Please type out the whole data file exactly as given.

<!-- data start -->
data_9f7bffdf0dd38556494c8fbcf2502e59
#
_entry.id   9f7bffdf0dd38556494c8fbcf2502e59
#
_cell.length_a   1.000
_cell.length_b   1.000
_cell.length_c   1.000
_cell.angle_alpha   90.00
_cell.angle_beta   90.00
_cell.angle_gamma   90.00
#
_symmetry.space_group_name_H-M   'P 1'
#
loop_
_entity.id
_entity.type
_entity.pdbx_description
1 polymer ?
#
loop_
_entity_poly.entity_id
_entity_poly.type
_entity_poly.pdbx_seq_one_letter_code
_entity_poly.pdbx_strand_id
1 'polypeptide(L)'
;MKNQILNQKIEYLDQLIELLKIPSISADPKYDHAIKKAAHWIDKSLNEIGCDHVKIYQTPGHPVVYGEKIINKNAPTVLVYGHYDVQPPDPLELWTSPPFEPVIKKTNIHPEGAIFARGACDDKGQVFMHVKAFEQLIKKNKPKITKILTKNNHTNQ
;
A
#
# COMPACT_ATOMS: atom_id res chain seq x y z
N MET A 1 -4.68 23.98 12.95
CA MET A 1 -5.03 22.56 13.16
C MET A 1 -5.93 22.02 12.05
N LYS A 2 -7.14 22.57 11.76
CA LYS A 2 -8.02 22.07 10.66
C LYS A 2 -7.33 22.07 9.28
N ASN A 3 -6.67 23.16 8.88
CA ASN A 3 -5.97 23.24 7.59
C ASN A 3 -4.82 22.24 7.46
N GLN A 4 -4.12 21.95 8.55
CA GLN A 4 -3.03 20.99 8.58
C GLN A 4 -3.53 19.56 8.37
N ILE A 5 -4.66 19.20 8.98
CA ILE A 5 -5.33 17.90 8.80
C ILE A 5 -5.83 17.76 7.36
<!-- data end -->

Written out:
data_9f7bffdf0dd38556494c8fbcf2502e59
#
_entry.id   9f7bffdf0dd38556494c8fbcf2502e59
#
_cell.length_a   1.000
_cell.length_b   1.000
_cell.length_c   1.000
_cell.angle_alpha   90.00
_cell.angle_beta   90.00
_cell.angle_gamma   90.00
#
_symmetry.space_group_name_H-M   'P 1'
#
loop_
_entity.id
_entity.type
_entity.pdbx_description
1 polymer ?
#
loop_
_entity_poly.entity_id
_entity_poly.type
_entity_poly.pdbx_seq_one_letter_code
_entity_poly.pdbx_strand_id
1 'polypeptide(L)'
;MKNQILNQKIEYLDQLIELLKIPSISADPKYDHAIKKAAHWIDKSLNEIGCDHVKIYQTPGHPVVYGEKIINKNAPTVLVYGHYDVQPPDPLELWTSPPFEPVIKKTNIHPEGAIFARGACDDKGQVFMHVKAFEQLIKKNKPKITKILTKNNHTNQ
;
A
#
# COMPACT_ATOMS: atom_id res chain seq x y z
N MET A 1 -4.68 23.98 12.95
CA MET A 1 -5.03 22.56 13.16
C MET A 1 -5.93 22.02 12.05
N LYS A 2 -7.14 22.57 11.76
CA LYS A 2 -8.02 22.07 10.66
C LYS A 2 -7.33 22.07 9.28
N ASN A 3 -6.67 23.16 8.88
CA ASN A 3 -5.97 23.24 7.59
C ASN A 3 -4.82 22.24 7.46
N GLN A 4 -4.12 21.95 8.55
CA GLN A 4 -3.03 20.99 8.58
C GLN A 4 -3.53 19.56 8.37
N ILE A 5 -4.66 19.20 8.98
CA ILE A 5 -5.33 17.90 8.80
C ILE A 5 -5.83 17.76 7.36